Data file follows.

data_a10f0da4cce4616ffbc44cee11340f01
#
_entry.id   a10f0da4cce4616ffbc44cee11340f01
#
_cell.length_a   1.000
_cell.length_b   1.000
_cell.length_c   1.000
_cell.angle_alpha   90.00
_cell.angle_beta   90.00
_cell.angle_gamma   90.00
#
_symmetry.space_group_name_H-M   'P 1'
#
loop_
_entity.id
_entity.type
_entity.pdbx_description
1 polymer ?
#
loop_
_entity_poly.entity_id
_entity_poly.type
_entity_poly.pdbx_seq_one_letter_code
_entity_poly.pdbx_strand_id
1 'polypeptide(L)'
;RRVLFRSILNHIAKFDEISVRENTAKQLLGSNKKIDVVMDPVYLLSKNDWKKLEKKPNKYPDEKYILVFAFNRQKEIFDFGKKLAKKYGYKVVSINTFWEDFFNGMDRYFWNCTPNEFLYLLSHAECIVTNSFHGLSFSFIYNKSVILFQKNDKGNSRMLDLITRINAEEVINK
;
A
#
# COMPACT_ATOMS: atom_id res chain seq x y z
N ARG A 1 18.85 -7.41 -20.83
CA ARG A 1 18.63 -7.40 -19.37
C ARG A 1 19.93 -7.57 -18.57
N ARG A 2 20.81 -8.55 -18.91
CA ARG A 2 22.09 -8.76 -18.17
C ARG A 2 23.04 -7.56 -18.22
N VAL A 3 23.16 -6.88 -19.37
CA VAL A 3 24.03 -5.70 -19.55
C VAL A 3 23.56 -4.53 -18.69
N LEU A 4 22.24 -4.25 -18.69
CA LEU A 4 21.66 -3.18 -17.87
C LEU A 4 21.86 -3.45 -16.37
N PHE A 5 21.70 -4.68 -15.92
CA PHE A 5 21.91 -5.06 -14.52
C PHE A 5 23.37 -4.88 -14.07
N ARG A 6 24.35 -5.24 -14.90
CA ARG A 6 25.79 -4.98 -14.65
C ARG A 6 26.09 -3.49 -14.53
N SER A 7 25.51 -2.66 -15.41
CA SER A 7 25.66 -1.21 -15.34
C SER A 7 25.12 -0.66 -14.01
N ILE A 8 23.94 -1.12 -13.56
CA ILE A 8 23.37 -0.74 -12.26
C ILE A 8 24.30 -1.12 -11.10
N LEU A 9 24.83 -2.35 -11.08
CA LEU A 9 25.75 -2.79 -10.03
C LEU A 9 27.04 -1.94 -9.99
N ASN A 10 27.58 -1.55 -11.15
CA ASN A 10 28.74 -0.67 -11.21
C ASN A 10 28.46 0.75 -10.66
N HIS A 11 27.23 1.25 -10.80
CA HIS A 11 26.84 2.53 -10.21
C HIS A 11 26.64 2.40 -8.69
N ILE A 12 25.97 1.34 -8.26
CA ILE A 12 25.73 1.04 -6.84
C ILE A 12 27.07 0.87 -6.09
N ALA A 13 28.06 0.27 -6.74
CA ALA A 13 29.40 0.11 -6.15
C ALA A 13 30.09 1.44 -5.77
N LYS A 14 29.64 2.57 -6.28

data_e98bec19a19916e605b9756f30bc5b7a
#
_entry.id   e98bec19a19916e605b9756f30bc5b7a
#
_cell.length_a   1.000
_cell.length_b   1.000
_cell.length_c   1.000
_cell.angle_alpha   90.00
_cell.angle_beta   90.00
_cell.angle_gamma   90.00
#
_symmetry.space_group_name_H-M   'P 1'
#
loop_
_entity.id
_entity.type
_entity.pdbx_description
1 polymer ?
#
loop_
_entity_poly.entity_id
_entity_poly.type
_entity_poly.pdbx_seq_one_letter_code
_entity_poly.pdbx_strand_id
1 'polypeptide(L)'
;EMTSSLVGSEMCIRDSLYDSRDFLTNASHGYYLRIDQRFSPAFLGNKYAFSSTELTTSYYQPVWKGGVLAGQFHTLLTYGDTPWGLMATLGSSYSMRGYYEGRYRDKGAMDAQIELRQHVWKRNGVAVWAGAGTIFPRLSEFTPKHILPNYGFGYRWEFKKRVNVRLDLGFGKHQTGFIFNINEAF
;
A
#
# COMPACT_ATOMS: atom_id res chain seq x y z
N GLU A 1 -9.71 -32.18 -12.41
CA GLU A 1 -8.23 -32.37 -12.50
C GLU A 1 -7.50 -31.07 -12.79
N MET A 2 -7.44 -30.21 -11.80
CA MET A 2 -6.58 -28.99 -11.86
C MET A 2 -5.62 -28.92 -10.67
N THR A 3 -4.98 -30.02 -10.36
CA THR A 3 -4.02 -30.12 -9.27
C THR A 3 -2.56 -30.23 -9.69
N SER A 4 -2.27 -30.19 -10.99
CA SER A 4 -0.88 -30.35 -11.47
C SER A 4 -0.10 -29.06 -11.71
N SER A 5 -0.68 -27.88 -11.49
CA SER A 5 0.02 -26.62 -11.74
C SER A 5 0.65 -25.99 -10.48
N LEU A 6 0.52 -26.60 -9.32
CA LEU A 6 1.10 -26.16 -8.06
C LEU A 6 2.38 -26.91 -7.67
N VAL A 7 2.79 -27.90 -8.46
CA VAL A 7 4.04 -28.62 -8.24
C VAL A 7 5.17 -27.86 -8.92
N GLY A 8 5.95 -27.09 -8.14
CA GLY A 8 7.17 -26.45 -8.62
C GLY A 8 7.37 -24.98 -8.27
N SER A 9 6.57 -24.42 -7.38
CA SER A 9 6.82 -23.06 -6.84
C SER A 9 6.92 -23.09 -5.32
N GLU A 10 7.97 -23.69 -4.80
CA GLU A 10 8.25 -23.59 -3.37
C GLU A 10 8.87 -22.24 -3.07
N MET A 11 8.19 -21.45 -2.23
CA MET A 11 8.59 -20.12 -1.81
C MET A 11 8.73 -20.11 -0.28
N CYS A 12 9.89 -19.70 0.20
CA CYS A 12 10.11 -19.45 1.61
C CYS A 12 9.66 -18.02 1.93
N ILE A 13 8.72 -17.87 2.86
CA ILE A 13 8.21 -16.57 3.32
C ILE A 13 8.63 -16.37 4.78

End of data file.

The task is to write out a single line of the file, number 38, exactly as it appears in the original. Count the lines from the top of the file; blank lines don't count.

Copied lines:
CA VAL A 3 24.03 -5.70 -19.55